Game Worlds gain much of their gameplay characteristics from Location-Fixed Abilities such as Alarms, Bases, Props, Obstacles, Environmental Effects, Helpers, Controllers, Installations, Resource Generators, Resource Locations, Self-Service Kiosks, Switches, and Traps. These, and the actions players can otherwise do in the Game Worlds, can support Persistent Game World Changes. Invisible Walls are also theoretically possible within Game Worlds but are typically only used to create the outer border of the Game Worlds). The placement of Resource Locations for Game Items, Resources and Vehicles to mention but three types of game elements that further help define the Game Worlds and how players behave to these. The use of Game Items in Game Worlds can in turn be influenced by various modifications, e.g. making them into Diegetically Tangible Game Items, Pick-Ups, or Destructible Objects. As another step in detailing Game Worlds, the representation used for these, and their placement, can create Clues, Traces, and Environmental Storytelling. They can all be modified to be Diegetically Outstanding Features, and Landmarks such as Big Dumb Objects are game elements specifically used for this purpose, but parts of the Game Worlds themselves can become Diegetically Outstanding Features simply by changing the presentation locally. Diegetically Outstanding Features and Landmarks in Game Worlds can help with Game World Navigation but can also draw attention to Red Herrings so that players are lured towards certain areas.

Game elements in Game Worlds that can be Agents are various types of Inhabitants, including the more specific Enemies and Non-Player Characters, although some of the latter may actually be more accurately described as Helpers if they are sessile. The use of Algorithmic Agents can be used to make the worlds less predictable and more "alive". Avatars and Units also belong to this category but they are typically not placed in the Game Worlds before game instances begin; they are instead placed in them through Construction or Game Element Insertion. Ghosts are Replays of previous players' actions in the game and can because of this be seen as a form of Geospatial Game Widgets for Agents of earlier game instances.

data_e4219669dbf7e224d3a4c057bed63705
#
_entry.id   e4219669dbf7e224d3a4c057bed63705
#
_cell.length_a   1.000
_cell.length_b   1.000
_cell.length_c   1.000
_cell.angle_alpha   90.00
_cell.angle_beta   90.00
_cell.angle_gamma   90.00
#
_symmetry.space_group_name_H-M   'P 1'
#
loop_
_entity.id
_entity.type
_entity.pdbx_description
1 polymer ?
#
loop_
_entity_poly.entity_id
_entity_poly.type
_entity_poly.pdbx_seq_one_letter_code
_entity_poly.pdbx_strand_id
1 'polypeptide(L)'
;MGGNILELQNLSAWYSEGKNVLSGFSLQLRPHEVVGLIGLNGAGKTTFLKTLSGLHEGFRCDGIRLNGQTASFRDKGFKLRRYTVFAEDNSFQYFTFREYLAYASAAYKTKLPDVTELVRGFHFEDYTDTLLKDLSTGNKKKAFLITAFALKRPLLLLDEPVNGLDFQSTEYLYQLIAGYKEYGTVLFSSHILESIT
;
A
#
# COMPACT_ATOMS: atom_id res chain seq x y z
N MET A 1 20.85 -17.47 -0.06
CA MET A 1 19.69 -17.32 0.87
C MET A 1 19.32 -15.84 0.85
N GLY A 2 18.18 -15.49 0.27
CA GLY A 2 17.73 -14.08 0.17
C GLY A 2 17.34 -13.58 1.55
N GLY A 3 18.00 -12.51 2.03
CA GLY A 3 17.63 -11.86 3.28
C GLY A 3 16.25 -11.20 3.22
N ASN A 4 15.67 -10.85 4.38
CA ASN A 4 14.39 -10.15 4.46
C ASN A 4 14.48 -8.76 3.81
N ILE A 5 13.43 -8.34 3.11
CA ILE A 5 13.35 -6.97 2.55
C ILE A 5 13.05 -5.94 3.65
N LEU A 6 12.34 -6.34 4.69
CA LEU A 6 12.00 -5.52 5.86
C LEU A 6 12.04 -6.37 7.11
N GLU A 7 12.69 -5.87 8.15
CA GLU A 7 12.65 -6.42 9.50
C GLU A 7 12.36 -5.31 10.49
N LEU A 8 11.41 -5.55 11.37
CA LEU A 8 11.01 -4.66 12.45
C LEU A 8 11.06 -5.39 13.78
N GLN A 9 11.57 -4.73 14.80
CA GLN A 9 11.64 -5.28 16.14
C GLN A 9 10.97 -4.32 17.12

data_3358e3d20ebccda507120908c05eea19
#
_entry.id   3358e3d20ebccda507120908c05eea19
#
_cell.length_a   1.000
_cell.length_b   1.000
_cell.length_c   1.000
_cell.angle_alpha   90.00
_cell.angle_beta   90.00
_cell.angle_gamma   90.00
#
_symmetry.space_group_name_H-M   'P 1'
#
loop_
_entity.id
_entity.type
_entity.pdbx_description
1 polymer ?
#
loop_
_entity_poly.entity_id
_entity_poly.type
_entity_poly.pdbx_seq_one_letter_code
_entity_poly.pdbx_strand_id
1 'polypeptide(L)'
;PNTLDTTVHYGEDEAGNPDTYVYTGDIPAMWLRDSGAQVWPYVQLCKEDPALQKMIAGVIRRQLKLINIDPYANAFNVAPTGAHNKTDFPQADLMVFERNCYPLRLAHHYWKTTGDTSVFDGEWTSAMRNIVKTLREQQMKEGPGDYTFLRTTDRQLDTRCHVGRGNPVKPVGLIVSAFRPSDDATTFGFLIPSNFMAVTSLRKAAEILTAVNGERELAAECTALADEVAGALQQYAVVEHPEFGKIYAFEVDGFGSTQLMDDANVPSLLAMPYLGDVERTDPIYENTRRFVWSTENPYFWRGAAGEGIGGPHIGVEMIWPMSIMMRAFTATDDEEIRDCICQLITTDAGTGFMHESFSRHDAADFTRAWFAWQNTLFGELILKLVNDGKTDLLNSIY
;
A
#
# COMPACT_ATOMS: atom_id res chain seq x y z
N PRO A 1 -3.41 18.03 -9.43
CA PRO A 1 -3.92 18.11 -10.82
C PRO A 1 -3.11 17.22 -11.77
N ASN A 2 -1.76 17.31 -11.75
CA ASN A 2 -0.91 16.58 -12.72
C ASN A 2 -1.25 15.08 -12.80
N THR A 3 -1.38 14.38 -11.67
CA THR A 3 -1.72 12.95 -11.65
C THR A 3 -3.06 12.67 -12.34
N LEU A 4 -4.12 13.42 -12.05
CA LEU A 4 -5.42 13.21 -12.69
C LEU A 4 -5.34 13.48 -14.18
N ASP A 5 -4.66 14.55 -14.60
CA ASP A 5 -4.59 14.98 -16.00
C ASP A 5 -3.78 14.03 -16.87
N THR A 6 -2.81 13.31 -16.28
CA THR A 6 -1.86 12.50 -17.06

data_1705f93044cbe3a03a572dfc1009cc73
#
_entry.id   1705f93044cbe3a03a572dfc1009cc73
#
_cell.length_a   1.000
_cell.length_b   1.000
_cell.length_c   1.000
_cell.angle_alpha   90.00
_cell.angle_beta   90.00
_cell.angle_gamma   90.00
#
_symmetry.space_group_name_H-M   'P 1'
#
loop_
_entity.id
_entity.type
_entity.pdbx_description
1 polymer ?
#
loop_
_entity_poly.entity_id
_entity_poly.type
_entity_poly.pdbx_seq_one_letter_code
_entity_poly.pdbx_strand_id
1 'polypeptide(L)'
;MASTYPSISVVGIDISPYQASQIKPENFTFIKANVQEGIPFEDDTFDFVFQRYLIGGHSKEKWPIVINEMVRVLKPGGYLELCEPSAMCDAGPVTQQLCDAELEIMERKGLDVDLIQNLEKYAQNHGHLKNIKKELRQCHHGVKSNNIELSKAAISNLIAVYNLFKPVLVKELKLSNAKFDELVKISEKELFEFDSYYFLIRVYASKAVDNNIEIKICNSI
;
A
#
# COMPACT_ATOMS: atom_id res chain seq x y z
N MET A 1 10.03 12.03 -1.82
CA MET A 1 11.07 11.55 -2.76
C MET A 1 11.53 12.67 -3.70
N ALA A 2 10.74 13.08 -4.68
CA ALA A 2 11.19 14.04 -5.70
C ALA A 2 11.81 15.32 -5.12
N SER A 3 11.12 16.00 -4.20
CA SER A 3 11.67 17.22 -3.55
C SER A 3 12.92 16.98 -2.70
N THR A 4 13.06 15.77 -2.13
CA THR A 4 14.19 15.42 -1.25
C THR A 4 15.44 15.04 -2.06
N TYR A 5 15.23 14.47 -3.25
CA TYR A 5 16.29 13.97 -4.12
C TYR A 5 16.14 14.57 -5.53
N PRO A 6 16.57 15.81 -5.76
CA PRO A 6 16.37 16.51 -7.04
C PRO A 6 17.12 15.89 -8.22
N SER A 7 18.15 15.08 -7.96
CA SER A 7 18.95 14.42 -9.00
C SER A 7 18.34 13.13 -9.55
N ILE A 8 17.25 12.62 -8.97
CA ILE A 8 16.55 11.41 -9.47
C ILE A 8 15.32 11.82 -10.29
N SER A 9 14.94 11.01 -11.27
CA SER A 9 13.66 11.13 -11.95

Not everything designers may wish Game Worlds to contain or simulate can plausibly be represented directly in them since, like in the real world, many causes, states, and events are unnoticeable. This can partly be handled by abstract entities such as Abstract Player Constructs and Characters. In contrast, abstract areas of the Game Worlds, i.e. subsections of the actual space of the Game Worlds, include Arenas, Check Points, Choke Points, Flanking Routes, Galleries, Inaccessible Areas, Safe Havens, Secret Areas, Sniper Locations, Spawn Points, Strongholds, Resource Generators (since these can be immaterial besides being tangible game elements), and Vehicle Sections. Also include in this category are those parts of Game Worlds under dispute due to Area Control goals. Since not all these characteristics have natural representations, the Game Worlds may need to be changed to have Diegetically Outstanding Features to show where they are. Characters are also abstract aspects of Game Worlds, so they modulate them through how they influence actions of Agents (or the Narration Structures). Related to Safe Havens, Private Game Spaces are worth noting here. These spaces, particular to Massively Single-Player Online Games such as FarmVille and Zombie Lane and some board games (e.g. Puerto Rico and Race for the Galaxy), can in one sense be said to describe the whole Game Worlds for their players but since other players can be allowed to do Visits (at least in the Massively Single-Player Online Games) the spaces can in another sense be said to be parts of larger Game Worlds. Generalizing, the use of Territories can significantly focus gameplay on the Game Worlds rather than the action within them.